The City Department of Environmental Protection issues violations to 90 percent of the new restaurants it inspects for undersized grease traps or inadequate trap maintenance. One of the problems is that DEP has different standards than the Department of Buildings, so give your new restaurant tenants a heads up to check the rules. DEP also provides sample notices for residential tenants advising them not to pour grease down the drain because it can clog pipes and cause sewer backups.
Patience may be a virtue, but it seems to be hard to define. Both Winston Fisher of Fisher Brothers and Norman Sturner of Murray Hill Properties told the GreenPearl Beyond Distress conference yesterday that traditional patient money investors were back in New York and flippers with two to five year horizons were gone. But, in response to questions about buildings trading at 4 caps, Fisher said he wouldn’t buy a building that didn’t have a more positive cash flow and Sturner said he had never bought a building with any cash flow.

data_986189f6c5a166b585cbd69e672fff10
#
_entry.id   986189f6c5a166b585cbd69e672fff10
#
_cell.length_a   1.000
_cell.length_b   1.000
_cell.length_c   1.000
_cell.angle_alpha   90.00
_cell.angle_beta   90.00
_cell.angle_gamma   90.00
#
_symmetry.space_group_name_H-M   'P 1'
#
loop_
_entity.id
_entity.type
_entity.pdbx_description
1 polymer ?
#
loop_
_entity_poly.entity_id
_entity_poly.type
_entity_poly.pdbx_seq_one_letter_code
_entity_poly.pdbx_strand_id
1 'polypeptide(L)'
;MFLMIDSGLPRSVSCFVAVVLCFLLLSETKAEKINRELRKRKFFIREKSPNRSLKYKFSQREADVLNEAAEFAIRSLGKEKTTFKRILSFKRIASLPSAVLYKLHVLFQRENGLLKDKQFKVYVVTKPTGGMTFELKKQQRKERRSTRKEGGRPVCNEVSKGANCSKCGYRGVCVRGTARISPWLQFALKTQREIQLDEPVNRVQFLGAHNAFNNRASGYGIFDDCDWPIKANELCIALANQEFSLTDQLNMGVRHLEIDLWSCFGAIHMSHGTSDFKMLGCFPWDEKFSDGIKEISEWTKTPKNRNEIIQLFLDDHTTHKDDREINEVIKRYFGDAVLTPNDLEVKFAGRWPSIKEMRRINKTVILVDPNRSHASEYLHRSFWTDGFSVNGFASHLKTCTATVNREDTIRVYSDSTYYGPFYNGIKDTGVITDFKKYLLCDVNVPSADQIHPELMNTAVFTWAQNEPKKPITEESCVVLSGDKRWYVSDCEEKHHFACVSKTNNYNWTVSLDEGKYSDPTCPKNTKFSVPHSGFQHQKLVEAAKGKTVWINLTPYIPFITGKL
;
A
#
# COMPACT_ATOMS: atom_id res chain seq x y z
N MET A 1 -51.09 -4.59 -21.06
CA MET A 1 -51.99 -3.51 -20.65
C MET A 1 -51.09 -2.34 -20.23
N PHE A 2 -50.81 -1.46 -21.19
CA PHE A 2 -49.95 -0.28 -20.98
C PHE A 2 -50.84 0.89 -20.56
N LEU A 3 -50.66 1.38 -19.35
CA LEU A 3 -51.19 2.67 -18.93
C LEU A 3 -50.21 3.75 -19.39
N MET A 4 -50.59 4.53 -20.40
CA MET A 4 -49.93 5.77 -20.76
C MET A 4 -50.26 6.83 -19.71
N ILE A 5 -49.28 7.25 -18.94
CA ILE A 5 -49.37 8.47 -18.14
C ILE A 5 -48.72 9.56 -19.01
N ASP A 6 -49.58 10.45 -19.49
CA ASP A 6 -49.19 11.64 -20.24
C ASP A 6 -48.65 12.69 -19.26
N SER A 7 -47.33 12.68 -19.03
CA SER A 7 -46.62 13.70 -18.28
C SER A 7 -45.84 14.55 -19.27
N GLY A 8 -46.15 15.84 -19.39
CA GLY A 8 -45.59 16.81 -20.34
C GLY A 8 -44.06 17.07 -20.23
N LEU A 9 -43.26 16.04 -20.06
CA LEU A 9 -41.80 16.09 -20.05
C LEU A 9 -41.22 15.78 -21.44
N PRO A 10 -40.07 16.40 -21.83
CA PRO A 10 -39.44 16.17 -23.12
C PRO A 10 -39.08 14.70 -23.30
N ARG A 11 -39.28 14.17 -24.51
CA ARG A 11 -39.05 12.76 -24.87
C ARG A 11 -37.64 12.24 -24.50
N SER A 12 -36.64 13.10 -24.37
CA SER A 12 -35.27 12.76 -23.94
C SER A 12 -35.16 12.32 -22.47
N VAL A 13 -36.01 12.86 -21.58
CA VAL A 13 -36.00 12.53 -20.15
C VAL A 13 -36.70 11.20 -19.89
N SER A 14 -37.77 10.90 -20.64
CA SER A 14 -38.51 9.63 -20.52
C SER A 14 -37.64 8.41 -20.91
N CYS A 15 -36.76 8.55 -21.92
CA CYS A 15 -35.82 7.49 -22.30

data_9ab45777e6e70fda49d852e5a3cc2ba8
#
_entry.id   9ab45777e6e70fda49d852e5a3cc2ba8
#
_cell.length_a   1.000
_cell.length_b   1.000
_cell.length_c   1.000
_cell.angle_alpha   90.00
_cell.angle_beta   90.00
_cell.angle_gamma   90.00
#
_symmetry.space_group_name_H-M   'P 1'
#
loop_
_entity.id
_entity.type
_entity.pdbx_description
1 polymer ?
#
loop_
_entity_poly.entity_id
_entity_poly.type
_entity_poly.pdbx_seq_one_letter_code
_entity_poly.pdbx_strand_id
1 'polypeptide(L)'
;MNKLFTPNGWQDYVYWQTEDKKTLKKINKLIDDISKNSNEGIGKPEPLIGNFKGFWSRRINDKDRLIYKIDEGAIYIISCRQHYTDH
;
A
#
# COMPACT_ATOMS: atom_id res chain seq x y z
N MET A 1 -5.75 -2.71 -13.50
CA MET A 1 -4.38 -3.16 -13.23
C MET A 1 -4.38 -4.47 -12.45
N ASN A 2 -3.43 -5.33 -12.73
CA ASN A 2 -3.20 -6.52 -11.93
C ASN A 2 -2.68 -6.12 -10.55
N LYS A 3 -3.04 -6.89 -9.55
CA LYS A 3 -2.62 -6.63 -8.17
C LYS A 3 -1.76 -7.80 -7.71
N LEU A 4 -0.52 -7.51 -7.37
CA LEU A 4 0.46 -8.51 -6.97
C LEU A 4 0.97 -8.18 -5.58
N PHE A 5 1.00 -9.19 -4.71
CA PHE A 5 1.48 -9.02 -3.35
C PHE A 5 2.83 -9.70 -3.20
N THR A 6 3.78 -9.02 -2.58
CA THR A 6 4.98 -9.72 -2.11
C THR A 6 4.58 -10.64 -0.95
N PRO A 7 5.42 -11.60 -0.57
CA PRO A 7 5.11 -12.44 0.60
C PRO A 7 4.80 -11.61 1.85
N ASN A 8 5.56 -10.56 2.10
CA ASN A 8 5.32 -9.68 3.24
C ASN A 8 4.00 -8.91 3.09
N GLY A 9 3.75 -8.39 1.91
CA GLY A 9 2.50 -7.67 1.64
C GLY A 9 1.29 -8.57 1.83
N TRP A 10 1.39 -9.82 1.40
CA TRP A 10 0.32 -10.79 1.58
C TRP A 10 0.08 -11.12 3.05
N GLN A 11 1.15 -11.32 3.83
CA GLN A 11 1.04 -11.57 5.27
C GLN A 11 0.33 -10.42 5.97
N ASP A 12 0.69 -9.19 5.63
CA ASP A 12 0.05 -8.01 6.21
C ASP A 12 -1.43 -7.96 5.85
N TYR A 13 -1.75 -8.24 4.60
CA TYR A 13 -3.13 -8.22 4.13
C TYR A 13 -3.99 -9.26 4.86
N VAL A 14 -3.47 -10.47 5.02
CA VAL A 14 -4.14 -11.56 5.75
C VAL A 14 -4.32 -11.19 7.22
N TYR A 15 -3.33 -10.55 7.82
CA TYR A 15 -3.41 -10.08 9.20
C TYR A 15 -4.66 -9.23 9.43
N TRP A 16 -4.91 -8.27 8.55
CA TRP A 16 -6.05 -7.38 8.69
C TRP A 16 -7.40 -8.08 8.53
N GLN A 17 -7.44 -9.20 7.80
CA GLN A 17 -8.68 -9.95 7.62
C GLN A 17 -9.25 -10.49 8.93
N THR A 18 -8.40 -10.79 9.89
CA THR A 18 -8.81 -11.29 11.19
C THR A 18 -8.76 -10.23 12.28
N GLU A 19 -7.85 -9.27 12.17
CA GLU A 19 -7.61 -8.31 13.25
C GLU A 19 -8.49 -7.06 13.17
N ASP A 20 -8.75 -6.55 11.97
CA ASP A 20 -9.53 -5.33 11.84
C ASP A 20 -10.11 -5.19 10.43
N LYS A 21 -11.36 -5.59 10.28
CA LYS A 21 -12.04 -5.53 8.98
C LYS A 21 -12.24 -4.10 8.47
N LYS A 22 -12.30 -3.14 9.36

Liability isn’t easy to understand either. Yesterday, the Court of Appeals said the Port Authority had governmental immunity from liability in connection with the 1993 truck bomb attack. In 2005, a jury found the Authority 68 percent liable for not preventing the attack and the terrorists 32 percent liable for committing it. Only in New York. Anyway, the decision has an interesting discussion of government vs. proprietary responsibility that will have you scratching your heads. Apparently when the Port Authority analyzes all risks and chooses what to guard against, it is exercising governmental authority, but when you do the same thing, you are liable.